The same goes for the 70% rule, and similar retirement rules.

Financial Talking Heads’ Rants on Retirement withdrawal Rate and other Shenanigans

In lieu of rules of thumb, people are also known to follow the shotgun advice of popular financial gurus who spout sweeping generalities as perfect solutions for one and all.

A prime example is Dave Ramsey of The Ramsey Show, who recently assured listeners that an 8% retirement withdrawal rate should “last forever,” as long as you invest as he suggests. He said a 4% spending rate was “asinine,” based on calculations generated by “super nerds,”“goobers,” and “morons who live in their mother’s basement with a calculator.” He then goes on a Wizard of Oz tirade about flying monkeys stealing your ruby slippers. Seriously, you can’t make this stuff up. (Check out 01:19:20 in The Ramsey Show’s “You Can’t Win with Money if You Don’t Know Where Your Money Is”  podcast episode.)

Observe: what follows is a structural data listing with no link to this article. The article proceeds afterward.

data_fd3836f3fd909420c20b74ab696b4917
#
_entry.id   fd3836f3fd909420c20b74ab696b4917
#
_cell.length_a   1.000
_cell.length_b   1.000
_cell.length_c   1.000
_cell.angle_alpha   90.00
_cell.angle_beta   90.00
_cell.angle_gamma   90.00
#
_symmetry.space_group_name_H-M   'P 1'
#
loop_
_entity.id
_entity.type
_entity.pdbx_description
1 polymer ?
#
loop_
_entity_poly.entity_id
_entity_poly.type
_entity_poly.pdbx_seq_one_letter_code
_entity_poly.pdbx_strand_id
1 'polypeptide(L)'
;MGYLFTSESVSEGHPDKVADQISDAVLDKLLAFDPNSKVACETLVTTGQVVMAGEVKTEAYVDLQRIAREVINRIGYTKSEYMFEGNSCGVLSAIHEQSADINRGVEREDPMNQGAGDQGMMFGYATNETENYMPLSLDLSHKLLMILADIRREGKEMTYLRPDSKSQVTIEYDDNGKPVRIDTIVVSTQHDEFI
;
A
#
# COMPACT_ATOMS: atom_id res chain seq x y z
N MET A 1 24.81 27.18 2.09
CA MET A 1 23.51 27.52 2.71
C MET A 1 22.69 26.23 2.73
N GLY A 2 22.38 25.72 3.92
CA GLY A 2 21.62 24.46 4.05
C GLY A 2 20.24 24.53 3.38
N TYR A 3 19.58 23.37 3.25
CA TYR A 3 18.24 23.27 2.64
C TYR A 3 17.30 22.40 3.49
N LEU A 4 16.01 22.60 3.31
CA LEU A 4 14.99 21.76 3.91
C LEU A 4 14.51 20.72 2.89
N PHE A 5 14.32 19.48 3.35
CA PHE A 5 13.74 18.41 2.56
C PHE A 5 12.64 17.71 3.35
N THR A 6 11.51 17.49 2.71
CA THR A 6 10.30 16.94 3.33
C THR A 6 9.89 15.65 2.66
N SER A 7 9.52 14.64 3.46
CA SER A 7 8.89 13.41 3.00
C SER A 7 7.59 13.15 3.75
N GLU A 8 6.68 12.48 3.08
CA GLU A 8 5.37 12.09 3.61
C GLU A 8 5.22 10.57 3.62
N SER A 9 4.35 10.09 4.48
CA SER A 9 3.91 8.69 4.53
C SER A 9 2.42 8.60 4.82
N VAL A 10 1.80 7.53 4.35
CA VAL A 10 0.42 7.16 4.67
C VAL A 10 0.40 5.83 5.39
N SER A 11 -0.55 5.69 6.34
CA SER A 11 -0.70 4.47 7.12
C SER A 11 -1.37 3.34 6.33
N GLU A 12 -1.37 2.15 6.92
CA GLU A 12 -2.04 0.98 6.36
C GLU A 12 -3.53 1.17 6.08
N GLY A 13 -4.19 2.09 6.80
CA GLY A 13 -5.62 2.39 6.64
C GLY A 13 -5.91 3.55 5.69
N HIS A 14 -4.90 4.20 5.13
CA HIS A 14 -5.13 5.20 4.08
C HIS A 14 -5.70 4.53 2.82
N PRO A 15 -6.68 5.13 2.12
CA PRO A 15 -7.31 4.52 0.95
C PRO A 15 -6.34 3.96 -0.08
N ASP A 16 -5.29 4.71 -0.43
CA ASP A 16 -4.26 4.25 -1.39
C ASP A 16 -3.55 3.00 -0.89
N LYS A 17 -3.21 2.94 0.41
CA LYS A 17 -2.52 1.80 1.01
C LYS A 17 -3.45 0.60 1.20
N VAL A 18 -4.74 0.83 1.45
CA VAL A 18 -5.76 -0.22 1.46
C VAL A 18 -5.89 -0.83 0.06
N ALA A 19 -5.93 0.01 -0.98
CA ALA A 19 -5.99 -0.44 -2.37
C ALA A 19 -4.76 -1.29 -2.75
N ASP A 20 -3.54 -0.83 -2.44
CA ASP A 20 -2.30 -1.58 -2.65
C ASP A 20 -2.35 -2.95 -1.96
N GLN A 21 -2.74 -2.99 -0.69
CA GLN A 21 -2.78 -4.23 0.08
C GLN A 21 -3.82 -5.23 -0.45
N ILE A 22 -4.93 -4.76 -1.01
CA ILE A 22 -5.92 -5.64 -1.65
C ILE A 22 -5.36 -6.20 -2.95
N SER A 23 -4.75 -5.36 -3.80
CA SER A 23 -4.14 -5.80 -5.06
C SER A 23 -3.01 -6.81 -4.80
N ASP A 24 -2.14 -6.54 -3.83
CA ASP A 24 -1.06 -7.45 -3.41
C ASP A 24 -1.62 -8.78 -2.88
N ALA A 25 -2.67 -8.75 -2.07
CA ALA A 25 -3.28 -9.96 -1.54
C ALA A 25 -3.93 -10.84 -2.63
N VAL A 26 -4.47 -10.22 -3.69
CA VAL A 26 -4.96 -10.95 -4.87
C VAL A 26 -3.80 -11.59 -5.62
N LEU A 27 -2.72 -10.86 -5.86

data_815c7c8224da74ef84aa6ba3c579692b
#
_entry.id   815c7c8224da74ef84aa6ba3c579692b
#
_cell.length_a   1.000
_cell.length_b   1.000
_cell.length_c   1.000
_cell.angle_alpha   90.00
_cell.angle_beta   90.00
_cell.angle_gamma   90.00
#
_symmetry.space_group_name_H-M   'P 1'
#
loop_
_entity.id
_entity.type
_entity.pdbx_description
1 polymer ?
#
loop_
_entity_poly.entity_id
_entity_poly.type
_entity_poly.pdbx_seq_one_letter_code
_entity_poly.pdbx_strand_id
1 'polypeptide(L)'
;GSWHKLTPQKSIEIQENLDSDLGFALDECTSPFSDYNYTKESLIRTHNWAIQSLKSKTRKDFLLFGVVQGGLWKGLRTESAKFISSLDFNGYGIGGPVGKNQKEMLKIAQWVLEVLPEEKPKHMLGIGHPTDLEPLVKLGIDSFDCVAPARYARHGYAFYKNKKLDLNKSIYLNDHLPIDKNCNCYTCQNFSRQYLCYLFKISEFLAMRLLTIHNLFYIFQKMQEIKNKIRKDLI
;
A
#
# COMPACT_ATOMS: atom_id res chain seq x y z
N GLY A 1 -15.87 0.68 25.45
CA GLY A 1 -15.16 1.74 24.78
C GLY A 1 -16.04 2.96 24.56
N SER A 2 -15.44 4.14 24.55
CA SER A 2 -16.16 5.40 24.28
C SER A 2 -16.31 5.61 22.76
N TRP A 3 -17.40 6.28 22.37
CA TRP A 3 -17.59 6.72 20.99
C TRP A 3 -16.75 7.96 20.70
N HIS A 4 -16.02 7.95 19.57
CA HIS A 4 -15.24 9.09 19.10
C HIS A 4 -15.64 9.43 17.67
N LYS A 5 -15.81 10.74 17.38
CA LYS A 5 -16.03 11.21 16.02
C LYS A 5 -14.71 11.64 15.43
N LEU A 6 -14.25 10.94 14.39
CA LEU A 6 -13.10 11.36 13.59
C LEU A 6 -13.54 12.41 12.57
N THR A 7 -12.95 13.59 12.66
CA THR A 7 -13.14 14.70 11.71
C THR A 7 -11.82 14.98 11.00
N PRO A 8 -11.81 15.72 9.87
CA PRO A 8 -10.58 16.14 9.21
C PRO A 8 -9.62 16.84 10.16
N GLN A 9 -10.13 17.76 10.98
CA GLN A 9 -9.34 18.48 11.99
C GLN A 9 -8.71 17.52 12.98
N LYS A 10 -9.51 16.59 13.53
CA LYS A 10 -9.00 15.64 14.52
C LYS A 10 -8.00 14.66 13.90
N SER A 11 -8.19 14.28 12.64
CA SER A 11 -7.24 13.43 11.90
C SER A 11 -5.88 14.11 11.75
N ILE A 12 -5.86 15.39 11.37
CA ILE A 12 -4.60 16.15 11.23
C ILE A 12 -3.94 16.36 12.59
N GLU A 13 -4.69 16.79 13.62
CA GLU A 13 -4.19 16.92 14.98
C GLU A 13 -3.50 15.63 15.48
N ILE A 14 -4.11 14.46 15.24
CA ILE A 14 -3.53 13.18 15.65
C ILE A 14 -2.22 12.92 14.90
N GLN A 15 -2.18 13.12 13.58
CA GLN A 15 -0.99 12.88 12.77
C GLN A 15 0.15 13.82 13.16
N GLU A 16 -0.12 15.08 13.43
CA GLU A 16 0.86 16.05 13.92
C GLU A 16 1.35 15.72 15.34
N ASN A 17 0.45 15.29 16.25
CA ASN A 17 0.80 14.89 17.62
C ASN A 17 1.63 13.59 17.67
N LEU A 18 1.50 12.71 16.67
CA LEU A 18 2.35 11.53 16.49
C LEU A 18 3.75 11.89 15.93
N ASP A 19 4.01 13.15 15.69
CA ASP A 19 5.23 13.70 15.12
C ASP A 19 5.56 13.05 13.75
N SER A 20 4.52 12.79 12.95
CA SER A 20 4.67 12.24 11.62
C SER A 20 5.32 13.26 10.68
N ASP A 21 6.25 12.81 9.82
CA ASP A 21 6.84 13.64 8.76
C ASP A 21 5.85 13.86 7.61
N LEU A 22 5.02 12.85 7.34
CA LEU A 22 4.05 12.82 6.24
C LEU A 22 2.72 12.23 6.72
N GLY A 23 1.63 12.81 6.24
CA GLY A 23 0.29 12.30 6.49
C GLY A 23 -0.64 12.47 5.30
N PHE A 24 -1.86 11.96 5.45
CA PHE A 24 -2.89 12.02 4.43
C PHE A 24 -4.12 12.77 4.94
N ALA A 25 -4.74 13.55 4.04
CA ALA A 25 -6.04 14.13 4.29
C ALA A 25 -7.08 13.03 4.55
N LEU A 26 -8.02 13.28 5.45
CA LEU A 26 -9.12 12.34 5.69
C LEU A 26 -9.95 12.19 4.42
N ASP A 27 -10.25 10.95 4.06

Ramsey’s math is simple, which makes it appealing and easy to understand: “If you’re making 12 [percent] in good mutual funds and the S&P is averaging 11.8, and if inflation for the last 80 years is 4%, if you make 12 and you need to leave 4% in there for average inflation raises, that leaves you eight. So, I’m perfectly comfortable drawing eight. But if you want to be a little bit conservative, seven. But, sure, not five or three.”